For The Holidays…The Critical Doer Action Figure (ok, not really)

A critical doer works as hard to develop strength of character as strength of talent 

One of my coworkers recently went on a vacation to the Japanese island of Okinawa.  Instead of a “my friend went to Okinawa and all I got was this stupid t-shirt”…t-shirt…he brought this interesting item back for me.




 This is the Ninja Warrior, a popular child’s toy in Japan and the manufacturers obviously hope English-speaking customers will make it equally as popular (and profitable).  If you’ll notice the upper left hand corner of the box, you’ll see this Ninja Warrior has a theme…leader.  I found this intriguing, but the gift turned very special and personal when I read the inscription on the top of the box (and please forgive the glare in the Ninja’s selfie)



I was touched by this very eloquent expression of the connection between thinker and doer.  The Ninja Warrior has a vision of what he must be in order to do.  We boil that thought down into a single word…character.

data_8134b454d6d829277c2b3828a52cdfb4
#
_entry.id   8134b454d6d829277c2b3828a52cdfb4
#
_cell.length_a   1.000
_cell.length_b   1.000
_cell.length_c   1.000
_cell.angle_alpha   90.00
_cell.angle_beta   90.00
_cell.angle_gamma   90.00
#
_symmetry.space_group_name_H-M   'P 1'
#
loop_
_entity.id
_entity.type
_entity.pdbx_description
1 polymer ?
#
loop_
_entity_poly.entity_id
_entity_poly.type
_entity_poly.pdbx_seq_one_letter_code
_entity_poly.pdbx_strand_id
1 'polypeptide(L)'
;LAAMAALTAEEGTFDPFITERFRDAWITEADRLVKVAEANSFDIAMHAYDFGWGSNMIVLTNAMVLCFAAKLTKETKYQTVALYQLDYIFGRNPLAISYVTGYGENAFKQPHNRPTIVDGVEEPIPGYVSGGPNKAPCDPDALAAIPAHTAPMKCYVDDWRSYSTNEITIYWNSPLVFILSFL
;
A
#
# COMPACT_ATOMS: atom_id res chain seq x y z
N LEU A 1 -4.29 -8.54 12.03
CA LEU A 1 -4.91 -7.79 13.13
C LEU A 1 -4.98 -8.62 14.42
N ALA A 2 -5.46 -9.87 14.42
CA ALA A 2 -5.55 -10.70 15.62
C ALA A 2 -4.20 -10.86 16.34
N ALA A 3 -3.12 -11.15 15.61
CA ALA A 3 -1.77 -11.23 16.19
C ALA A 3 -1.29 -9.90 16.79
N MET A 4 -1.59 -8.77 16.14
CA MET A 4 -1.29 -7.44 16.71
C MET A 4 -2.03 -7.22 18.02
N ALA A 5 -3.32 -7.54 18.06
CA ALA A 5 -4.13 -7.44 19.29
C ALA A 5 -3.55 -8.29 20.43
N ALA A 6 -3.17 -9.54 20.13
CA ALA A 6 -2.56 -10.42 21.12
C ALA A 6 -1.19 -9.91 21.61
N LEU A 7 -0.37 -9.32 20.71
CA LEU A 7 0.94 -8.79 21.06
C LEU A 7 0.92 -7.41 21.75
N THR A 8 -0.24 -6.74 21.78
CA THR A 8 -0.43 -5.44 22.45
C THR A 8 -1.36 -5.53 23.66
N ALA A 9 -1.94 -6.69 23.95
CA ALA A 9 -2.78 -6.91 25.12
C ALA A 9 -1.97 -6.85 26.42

The lesson from our Critical Doer Action Figure…er, I mean the Ninja Warrior Action Figure…is that to accomplish anything meaningful we must develop within ourselves those qualities that inspire others to take a journey with us.  Just like the distance a car can travel depends upon how much gas is in the tank, character fuels doing and it has everything to do with how much an individual or organization can accomplish.

If you aspire to be a critical doer, one who thinks logically and deeply then turns thought into meaningful accomplishment, and you don’t have a sense of your own strength of character, now is the time.  Just like it’s unwise to start a trip without checking the amount of fuel in the car, it’s equally unwise to begin a worthy deed without sufficient inner strength equal to the task.

Read, study, reflect, talk to others and find your own words to define the strength of character necessary for critical doing…always remembering that building character is a lifelong journey, not a destination.  It’s what a critical doer would…do!


Updated: December 22, 2014 — 2:23 am